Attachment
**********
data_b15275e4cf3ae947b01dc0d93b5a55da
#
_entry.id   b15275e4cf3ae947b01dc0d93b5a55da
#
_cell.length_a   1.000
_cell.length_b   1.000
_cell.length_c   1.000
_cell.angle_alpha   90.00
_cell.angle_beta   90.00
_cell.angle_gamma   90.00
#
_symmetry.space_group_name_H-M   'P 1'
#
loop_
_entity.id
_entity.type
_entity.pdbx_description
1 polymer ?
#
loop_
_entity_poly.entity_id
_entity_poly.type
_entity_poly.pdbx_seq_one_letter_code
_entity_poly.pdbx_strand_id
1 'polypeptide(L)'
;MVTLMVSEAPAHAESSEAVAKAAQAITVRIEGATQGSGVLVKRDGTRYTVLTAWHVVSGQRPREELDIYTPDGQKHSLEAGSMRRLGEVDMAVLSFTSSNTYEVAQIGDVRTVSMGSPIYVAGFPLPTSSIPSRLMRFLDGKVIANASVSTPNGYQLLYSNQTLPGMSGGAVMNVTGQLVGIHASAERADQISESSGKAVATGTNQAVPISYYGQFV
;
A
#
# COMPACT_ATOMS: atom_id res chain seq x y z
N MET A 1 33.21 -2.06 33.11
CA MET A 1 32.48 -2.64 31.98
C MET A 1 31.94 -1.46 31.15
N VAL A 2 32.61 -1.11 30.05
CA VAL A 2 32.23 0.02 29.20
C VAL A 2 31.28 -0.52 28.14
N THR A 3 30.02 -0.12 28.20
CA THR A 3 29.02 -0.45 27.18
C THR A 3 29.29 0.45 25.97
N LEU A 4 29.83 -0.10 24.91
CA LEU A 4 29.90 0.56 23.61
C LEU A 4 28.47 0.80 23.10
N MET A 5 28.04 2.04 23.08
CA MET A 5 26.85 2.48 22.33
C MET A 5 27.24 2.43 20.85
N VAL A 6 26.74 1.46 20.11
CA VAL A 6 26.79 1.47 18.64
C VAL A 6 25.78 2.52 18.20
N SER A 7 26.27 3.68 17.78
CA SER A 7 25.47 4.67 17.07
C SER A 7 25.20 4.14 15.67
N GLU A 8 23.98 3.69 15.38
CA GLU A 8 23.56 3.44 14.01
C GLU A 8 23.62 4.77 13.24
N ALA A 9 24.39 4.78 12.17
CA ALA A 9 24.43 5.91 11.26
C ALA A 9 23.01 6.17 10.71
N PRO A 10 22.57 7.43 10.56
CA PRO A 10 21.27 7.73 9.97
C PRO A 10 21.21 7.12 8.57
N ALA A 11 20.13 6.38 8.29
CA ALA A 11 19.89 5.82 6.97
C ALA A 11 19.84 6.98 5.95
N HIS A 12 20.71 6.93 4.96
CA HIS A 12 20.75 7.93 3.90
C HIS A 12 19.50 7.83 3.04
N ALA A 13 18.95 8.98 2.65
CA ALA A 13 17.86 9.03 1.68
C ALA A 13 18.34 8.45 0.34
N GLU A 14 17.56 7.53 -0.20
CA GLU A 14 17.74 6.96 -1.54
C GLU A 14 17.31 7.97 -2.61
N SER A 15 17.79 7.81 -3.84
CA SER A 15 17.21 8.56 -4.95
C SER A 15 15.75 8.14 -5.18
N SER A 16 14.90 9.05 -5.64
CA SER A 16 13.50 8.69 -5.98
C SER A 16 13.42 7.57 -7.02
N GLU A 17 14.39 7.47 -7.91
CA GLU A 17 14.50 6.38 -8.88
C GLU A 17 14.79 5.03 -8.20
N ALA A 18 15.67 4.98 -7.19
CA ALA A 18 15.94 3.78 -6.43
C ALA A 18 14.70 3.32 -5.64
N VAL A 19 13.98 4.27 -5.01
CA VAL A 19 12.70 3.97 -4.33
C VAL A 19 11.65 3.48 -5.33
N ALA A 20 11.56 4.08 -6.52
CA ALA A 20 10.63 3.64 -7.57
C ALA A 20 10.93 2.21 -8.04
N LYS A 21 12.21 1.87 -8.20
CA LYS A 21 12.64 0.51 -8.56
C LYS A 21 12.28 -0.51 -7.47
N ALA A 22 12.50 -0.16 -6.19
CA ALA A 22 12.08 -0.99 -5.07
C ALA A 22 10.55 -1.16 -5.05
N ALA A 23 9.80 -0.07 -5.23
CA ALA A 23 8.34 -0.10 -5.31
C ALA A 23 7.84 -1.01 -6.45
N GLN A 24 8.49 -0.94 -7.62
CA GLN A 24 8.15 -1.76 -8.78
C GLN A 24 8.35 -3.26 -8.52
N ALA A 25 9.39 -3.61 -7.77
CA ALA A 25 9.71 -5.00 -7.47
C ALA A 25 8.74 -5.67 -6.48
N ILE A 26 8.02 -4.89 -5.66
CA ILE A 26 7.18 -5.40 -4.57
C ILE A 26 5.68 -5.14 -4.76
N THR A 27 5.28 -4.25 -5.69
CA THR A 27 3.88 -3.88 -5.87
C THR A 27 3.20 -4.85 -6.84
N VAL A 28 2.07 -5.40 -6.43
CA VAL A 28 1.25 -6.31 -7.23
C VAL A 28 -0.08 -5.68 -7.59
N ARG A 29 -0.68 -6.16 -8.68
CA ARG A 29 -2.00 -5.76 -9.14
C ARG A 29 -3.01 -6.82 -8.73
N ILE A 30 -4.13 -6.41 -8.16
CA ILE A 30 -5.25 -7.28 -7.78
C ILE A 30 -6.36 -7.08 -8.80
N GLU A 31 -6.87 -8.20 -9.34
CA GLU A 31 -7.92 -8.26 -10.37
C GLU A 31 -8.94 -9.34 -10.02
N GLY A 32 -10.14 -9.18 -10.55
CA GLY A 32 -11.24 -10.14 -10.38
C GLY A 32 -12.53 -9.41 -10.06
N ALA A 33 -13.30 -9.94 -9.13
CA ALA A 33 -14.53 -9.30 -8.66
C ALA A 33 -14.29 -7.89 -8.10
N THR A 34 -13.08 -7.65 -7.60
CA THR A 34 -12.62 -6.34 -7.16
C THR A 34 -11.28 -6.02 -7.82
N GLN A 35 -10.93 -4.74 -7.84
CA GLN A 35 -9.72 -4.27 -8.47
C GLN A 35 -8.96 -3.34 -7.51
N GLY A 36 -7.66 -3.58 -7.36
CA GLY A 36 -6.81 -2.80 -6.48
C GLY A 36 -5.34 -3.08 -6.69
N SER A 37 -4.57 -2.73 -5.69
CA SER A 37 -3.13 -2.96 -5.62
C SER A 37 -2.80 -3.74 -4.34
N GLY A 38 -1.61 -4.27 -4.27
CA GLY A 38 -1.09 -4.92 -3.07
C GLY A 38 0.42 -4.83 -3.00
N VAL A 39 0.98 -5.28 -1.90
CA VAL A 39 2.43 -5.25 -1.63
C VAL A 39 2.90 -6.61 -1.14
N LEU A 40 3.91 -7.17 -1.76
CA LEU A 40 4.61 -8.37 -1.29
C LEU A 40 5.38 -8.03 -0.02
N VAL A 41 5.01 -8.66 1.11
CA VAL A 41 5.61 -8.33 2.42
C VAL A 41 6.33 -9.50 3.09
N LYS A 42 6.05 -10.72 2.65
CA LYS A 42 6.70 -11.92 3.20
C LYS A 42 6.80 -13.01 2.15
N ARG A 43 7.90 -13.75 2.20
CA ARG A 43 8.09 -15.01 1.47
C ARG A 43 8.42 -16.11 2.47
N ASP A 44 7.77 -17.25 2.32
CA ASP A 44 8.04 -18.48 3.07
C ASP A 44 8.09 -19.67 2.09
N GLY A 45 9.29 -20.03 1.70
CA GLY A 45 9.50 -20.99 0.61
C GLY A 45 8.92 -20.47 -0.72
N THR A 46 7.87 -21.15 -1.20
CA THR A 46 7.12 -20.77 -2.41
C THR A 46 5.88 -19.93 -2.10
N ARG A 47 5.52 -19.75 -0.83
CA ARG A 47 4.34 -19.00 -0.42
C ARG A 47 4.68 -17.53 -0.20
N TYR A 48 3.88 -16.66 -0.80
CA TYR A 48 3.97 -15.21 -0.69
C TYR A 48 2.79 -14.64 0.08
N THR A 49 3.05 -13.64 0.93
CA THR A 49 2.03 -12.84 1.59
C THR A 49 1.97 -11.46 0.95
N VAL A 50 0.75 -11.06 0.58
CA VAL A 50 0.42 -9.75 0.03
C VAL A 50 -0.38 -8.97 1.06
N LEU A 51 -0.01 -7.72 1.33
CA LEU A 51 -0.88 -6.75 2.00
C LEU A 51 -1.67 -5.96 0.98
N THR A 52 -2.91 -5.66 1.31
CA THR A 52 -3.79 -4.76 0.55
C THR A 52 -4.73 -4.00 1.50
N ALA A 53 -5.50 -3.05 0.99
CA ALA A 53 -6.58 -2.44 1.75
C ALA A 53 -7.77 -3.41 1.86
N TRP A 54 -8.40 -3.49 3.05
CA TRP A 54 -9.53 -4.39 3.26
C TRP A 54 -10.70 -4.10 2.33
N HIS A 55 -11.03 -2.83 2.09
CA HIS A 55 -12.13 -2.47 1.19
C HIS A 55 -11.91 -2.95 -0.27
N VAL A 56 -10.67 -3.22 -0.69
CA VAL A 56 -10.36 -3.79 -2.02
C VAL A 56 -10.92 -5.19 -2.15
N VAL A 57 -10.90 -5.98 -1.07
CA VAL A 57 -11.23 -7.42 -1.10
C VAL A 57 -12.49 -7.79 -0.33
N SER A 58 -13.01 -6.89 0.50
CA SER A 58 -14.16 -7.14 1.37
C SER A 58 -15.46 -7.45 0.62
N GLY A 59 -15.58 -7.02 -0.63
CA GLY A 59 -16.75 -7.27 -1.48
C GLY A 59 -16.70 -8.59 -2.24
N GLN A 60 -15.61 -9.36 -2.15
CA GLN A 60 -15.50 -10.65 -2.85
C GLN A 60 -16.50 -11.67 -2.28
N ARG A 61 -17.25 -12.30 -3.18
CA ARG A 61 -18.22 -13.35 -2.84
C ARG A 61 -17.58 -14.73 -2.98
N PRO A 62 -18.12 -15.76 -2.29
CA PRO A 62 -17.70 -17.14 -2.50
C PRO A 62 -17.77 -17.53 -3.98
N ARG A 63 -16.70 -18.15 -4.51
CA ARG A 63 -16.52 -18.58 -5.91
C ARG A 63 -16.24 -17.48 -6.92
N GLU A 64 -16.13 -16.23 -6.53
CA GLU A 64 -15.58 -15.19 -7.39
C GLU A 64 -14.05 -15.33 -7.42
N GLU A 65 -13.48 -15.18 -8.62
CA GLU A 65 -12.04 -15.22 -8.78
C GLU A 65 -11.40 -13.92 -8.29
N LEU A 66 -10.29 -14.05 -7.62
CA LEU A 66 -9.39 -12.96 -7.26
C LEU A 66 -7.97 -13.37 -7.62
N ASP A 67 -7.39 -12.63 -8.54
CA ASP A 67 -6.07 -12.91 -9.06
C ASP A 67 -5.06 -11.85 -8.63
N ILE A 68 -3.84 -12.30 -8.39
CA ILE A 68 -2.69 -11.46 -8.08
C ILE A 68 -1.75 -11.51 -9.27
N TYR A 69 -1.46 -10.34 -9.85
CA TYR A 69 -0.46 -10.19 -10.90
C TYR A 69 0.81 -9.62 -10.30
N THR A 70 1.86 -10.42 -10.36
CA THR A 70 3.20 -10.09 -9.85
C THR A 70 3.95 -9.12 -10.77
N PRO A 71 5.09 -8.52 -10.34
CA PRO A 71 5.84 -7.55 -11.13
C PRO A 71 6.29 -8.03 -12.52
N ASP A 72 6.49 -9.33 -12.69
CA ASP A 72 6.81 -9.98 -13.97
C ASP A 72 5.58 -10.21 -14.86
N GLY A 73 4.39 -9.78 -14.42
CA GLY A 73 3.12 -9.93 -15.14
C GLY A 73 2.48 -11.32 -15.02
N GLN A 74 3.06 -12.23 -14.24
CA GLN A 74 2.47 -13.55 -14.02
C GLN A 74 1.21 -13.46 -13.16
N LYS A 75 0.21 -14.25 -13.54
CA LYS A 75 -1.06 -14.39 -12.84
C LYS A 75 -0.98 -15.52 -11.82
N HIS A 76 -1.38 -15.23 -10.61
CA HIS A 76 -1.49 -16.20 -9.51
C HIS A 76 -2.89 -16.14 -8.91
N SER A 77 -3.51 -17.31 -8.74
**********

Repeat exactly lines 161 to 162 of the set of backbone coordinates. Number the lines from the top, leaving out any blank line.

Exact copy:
CA ASP A 44 8.04 -18.48 3.07
C ASP A 44 8.09 -19.67 2.09